Secret Santa, also known as Kris Kringle in England, is a Christmas tradition that involves the exchange of anonymous gifts. White Elephant and Yankee Swap are variations on this game. It is common in the workplace and among members of extended families as a way of restricting gift-giving and saving money.
To play Secret Santa, all participants write their names on small pieces of paper and put them in an envelope. Each person then draws a name. The name drawn is the recipient of the gift. When playing this game, participants must agree beforehand on a price limit. This avoids uncomfortable surprises and guarantees that everybody will get something of comparable value.
All the gifts, bearing a name tag, are placed under the tree or in a designated area and opened as a group. Part of the fun is in guessing who the Secret Santa is. If the recipient can't guess after a few tries, confessing is okay.
There are a few dos and don'ts when playing Secret Santa. For starters, there are some unspoken rules about inappropriate gifts. If someone is playing with his or her immediate family, the choice of presents is almost unlimited. If, however, he or she is being drawn to participate in a more "official" Secret Santa, there are some presents that are definitely too personal to be handed over in the office and other work settings. This includes flowers, clothes and accessories, and anything that can be interpreted as too intimate.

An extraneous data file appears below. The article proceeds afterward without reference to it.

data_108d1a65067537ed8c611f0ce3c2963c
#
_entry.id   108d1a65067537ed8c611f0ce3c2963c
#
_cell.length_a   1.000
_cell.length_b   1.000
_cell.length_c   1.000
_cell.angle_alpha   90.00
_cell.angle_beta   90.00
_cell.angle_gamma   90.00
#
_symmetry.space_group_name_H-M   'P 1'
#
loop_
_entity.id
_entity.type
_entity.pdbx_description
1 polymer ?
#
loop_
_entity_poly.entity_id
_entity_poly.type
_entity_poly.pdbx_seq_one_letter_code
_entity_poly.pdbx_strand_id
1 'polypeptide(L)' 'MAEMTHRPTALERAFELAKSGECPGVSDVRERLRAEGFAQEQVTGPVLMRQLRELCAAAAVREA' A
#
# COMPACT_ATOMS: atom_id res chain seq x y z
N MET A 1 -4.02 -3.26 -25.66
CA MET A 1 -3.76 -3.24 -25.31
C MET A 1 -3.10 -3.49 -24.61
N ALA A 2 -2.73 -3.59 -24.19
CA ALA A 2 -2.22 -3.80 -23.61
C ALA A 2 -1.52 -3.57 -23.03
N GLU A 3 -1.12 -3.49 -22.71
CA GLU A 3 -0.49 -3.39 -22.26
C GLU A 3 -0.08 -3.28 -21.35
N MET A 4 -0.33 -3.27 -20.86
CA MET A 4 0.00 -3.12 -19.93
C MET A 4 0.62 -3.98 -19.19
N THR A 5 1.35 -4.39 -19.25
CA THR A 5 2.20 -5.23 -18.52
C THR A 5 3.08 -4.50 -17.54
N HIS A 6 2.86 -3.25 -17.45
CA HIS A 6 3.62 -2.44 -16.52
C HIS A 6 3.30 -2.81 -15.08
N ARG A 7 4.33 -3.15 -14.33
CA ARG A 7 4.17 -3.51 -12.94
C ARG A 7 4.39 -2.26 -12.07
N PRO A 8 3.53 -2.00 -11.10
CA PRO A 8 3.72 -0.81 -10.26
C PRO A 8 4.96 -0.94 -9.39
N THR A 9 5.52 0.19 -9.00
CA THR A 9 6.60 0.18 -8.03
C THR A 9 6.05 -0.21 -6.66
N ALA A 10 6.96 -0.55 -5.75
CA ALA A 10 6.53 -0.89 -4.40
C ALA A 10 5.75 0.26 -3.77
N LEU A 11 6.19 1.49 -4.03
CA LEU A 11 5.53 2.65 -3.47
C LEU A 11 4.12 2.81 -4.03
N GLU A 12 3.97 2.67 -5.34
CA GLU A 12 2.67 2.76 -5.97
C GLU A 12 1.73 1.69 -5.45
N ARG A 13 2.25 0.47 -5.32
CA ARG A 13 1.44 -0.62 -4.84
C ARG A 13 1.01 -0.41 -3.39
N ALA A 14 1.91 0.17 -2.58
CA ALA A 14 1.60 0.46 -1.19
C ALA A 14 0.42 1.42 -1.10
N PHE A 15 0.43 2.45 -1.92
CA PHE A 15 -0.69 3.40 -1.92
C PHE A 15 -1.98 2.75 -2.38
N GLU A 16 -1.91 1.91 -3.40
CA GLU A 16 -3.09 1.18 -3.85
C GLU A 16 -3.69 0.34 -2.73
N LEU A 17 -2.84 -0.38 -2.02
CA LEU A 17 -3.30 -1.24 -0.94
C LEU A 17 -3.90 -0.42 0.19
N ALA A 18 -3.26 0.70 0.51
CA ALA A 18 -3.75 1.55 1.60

To be safe, players may want to stick to gift certificates, a gift basket, or something like a CD or a movie. Players should remember to keep the receiver's taste in mind, though. If he or she doesn't know what the person likes, it's better to play it safe rather than giving something the person may not enjoy.
Over the last few years, some websites have been set up for people who wish to play Secret Santa at a distance. Participants of the same family or group of friends register online and then "draw" the name of the person to whom they must send the present. This is a great solution for large families who are spread out around the country and don't get to meet over the holidays.